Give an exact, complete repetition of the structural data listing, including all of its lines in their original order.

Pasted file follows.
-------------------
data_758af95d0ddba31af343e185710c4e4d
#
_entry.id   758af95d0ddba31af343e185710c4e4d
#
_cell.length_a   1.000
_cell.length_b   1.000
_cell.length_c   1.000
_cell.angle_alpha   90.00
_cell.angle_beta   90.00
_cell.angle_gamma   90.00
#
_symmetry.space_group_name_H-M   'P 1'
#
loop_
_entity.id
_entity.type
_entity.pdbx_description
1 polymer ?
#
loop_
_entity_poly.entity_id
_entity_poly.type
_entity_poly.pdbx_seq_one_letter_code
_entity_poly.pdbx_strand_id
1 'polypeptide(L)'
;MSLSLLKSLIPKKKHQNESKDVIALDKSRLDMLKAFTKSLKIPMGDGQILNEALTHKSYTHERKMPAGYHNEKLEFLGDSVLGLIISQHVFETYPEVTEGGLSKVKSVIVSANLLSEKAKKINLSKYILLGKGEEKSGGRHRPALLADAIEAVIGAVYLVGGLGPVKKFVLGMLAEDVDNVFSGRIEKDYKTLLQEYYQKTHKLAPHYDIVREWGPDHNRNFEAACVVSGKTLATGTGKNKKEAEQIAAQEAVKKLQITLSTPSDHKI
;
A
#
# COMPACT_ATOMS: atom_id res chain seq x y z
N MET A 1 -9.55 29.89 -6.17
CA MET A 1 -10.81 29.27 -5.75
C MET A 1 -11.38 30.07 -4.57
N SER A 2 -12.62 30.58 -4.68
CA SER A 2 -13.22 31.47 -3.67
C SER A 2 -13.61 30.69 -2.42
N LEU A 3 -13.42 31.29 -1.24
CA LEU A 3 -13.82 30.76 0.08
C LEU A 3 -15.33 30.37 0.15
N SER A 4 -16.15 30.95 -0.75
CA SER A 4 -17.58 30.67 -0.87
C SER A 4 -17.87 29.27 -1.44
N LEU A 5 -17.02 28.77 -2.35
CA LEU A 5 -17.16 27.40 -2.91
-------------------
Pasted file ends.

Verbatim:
data_758af95d0ddba31af343e185710c4e4d
#
_entry.id   758af95d0ddba31af343e185710c4e4d
#
_cell.length_a   1.000
_cell.length_b   1.000
_cell.length_c   1.000
_cell.angle_alpha   90.00
_cell.angle_beta   90.00
_cell.angle_gamma   90.00
#
_symmetry.space_group_name_H-M   'P 1'
#
loop_
_entity.id
_entity.type
_entity.pdbx_description
1 polymer ?
#
loop_
_entity_poly.entity_id
_entity_poly.type
_entity_poly.pdbx_seq_one_letter_code
_entity_poly.pdbx_strand_id
1 'polypeptide(L)'
;MSLSLLKSLIPKKKHQNESKDVIALDKSRLDMLKAFTKSLKIPMGDGQILNEALTHKSYTHERKMPAGYHNEKLEFLGDSVLGLIISQHVFETYPEVTEGGLSKVKSVIVSANLLSEKAKKINLSKYILLGKGEEKSGGRHRPALLADAIEAVIGAVYLVGGLGPVKKFVLGMLAEDVDNVFSGRIEKDYKTLLQEYYQKTHKLAPHYDIVREWGPDHNRNFEAACVVSGKTLATGTGKNKKEAEQIAAQEAVKKLQITLSTPSDHKI
;
A
#
# COMPACT_ATOMS: atom_id res chain seq x y z
N MET A 1 -9.55 29.89 -6.17
CA MET A 1 -10.81 29.27 -5.75
C MET A 1 -11.38 30.07 -4.57
N SER A 2 -12.62 30.58 -4.68
CA SER A 2 -13.22 31.47 -3.67
C SER A 2 -13.61 30.69 -2.42
N LEU A 3 -13.42 31.29 -1.24
CA LEU A 3 -13.82 30.76 0.08
C LEU A 3 -15.33 30.37 0.15
N SER A 4 -16.15 30.95 -0.75
CA SER A 4 -17.58 30.67 -0.87
C SER A 4 -17.87 29.27 -1.44
N LEU A 5 -17.02 28.77 -2.35
CA LEU A 5 -17.16 27.40 -2.91